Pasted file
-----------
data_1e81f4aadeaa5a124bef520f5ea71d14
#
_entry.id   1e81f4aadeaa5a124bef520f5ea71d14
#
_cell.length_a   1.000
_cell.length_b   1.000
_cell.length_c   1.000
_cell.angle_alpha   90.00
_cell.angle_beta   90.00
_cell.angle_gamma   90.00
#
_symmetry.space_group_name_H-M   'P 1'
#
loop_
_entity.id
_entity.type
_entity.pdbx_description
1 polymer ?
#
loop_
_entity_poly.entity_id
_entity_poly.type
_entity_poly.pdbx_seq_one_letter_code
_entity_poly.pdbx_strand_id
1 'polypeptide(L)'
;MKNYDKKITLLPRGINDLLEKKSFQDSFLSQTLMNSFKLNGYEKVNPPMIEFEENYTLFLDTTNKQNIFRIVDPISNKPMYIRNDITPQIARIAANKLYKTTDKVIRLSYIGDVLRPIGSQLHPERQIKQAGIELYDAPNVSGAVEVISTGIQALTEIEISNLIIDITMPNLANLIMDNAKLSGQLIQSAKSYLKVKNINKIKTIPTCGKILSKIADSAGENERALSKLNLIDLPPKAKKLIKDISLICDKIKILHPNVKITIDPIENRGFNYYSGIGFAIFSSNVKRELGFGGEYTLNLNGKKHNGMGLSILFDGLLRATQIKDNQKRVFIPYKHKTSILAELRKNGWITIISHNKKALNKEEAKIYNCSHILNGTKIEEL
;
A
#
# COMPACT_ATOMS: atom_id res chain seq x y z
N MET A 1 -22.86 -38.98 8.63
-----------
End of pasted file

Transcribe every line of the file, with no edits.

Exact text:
data_1e81f4aadeaa5a124bef520f5ea71d14
#
_entry.id   1e81f4aadeaa5a124bef520f5ea71d14
#
_cell.length_a   1.000
_cell.length_b   1.000
_cell.length_c   1.000
_cell.angle_alpha   90.00
_cell.angle_beta   90.00
_cell.angle_gamma   90.00
#
_symmetry.space_group_name_H-M   'P 1'
#
loop_
_entity.id
_entity.type
_entity.pdbx_description
1 polymer ?
#
loop_
_entity_poly.entity_id
_entity_poly.type
_entity_poly.pdbx_seq_one_letter_code
_entity_poly.pdbx_strand_id
1 'polypeptide(L)'
;MKNYDKKITLLPRGINDLLEKKSFQDSFLSQTLMNSFKLNGYEKVNPPMIEFEENYTLFLDTTNKQNIFRIVDPISNKPMYIRNDITPQIARIAANKLYKTTDKVIRLSYIGDVLRPIGSQLHPERQIKQAGIELYDAPNVSGAVEVISTGIQALTEIEISNLIIDITMPNLANLIMDNAKLSGQLIQSAKSYLKVKNINKIKTIPTCGKILSKIADSAGENERALSKLNLIDLPPKAKKLIKDISLICDKIKILHPNVKITIDPIENRGFNYYSGIGFAIFSSNVKRELGFGGEYTLNLNGKKHNGMGLSILFDGLLRATQIKDNQKRVFIPYKHKTSILAELRKNGWITIISHNKKALNKEEAKIYNCSHILNGTKIEEL
;
A
#
# COMPACT_ATOMS: atom_id res chain seq x y z
N MET A 1 -22.86 -38.98 8.63